The Orphan Brigade
Hallowed Ground Magazine, Spring 2010
At the outbreak of the Civil War, Kentucky's declared neutrality prevented Confederate recruiting officers from mustering units within its borders. But this didn't stop thousands of Kentuckians from crossing into Tennessee to enlist at Camps Boone and Burnett, near Clarksville. These early regiments, combined with others raised that fall at Bowling Green after it was named the rival Confederate capital, were organized into the First Kentucky Brigade.
The brigade fought bravely and with distinction at a variety of battles throughout the Western Theater, including Shiloh and Stones River, as well as in the Atlanta and Carolinas campaigns. In September 1864, the regiments of foot soldiers in the brigade were reorganized as mounted infantry, continuing in that capacity for the rest of the war. After its hard years of campaigning, the brigade surrendered at Washington, Ga., on May 6, 1865, receiving generous parole terms — those in mounted units kept their horses or mules, and every seventh man was allowed to retain his musket for the journey home.
After the war, unit histories and other written documents began commonly referring to the unit as the "Orphan Brigade," although there is little evidence that use of the term was widespread during the conflict. The origins of the nickname are uncertain, but the veterans certainly felt the sentiment was appropriate and embraced it.
One possible provenance of the name stems from Kentucky's tenuous political situation. Men had to leave the state to enlist, and this — coupled with Kentucky's position behind Union lines for the bulk of the war — meant that soldiers had difficulty returning home on furlough and made it nearly impossible for new recruits to fill the depleted ranks. In some communities, Confederate soldiers w ho returned home would have been indicted by the Unionist government.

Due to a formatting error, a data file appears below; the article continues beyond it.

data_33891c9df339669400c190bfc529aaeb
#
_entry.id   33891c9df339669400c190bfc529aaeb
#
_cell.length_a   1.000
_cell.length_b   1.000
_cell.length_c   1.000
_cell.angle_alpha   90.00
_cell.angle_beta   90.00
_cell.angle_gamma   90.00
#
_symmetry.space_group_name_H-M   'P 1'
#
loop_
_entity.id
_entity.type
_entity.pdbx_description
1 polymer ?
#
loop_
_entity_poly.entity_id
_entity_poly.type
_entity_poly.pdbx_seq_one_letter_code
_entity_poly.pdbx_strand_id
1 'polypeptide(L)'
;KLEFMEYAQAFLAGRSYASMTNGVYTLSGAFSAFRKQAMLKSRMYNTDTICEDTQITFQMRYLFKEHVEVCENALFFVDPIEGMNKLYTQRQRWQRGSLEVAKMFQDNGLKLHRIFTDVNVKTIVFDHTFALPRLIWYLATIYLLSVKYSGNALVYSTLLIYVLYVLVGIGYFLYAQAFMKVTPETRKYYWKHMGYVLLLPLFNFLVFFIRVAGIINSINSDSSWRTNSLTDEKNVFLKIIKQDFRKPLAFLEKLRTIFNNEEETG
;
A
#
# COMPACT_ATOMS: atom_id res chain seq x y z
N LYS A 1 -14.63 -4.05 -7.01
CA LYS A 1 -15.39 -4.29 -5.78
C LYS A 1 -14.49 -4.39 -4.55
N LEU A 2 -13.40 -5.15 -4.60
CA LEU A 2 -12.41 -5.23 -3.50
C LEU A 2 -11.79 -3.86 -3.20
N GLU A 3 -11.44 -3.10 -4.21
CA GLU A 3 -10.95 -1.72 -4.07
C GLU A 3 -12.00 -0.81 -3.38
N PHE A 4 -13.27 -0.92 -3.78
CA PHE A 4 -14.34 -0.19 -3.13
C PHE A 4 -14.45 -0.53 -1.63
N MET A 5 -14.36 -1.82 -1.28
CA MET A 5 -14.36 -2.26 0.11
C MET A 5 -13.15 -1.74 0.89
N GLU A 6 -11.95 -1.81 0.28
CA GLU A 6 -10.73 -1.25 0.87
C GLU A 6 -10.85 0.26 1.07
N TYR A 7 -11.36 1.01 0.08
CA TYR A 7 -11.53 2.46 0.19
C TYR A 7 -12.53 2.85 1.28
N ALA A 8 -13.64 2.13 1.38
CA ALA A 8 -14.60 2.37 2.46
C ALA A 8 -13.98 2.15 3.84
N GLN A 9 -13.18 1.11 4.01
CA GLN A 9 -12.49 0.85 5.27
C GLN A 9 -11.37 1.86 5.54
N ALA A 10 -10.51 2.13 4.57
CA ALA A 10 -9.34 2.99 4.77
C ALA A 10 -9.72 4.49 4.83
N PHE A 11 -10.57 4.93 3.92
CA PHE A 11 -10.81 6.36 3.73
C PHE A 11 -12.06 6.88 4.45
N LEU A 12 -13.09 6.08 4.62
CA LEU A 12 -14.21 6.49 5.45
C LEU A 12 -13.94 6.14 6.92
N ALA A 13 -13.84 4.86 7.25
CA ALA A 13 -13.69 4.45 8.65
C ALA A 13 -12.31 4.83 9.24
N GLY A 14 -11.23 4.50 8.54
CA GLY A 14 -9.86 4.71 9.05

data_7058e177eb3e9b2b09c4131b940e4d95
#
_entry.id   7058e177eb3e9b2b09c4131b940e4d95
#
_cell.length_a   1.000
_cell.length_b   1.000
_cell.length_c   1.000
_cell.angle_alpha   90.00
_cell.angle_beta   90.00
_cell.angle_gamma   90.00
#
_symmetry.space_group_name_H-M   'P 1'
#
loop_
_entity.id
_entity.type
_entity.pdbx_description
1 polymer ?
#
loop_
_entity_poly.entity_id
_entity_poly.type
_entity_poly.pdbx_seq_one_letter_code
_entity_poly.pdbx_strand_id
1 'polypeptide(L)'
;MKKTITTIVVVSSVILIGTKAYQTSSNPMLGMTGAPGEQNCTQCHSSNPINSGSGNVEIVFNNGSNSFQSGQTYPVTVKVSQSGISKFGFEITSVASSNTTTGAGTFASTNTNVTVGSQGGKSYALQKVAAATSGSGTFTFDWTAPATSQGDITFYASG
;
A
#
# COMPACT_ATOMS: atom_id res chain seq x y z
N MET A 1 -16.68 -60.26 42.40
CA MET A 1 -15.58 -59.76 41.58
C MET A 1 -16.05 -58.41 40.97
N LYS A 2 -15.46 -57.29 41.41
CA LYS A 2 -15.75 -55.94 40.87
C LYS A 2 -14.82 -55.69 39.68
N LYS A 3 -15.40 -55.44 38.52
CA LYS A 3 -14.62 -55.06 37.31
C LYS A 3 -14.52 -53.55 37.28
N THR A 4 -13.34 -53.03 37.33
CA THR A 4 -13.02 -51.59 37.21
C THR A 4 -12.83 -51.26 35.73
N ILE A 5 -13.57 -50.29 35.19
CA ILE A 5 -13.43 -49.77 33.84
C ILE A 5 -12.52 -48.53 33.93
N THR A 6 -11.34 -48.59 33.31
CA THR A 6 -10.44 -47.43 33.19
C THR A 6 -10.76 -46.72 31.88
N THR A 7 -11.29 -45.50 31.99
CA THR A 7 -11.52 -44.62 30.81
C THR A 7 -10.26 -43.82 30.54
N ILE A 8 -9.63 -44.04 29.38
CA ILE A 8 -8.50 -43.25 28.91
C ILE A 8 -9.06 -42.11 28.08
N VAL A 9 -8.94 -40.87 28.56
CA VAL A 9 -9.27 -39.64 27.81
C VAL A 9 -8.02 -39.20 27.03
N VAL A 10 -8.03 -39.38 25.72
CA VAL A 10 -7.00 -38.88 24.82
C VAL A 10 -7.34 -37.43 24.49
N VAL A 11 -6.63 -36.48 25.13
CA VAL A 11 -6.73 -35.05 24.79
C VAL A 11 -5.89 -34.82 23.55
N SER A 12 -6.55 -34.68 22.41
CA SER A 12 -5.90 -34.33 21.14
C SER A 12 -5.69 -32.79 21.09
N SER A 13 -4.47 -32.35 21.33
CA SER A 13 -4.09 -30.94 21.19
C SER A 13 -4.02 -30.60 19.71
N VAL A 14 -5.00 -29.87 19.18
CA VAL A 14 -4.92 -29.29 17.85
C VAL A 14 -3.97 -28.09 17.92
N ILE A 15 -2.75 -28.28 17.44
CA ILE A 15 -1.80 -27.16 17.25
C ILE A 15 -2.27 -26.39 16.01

Another possible derivation for the name stems from the brigade's repeated loss of commander. Initially, the Orphans were helmed by Maj. Gen. John C. Breckenridge, who was wildly popular among the men, even after he was promoted and transferred. Breckenridge was replaced by Brig. Gen. Roger Hanson, who was mortally wounded at the Battle of Stones River on January 2, 1862. Hanson's replacement, Brig. Gen. Benjamin Hardin Helm was also mortally wounded during the Battle of Chickamauga in September 1863.
A popular, but potentially apocryphal, story credits Breckenridge with coining the name. Riding among the brigade's survivors at Stone's River, Breckenridge, now the division commander, lamented the bloody results of a charge he had vehemently opposed ordering. According to legend, after seeing the state of his former troops and learning of the loss of Hanson, the distraught general cried out, "My poor orphans!"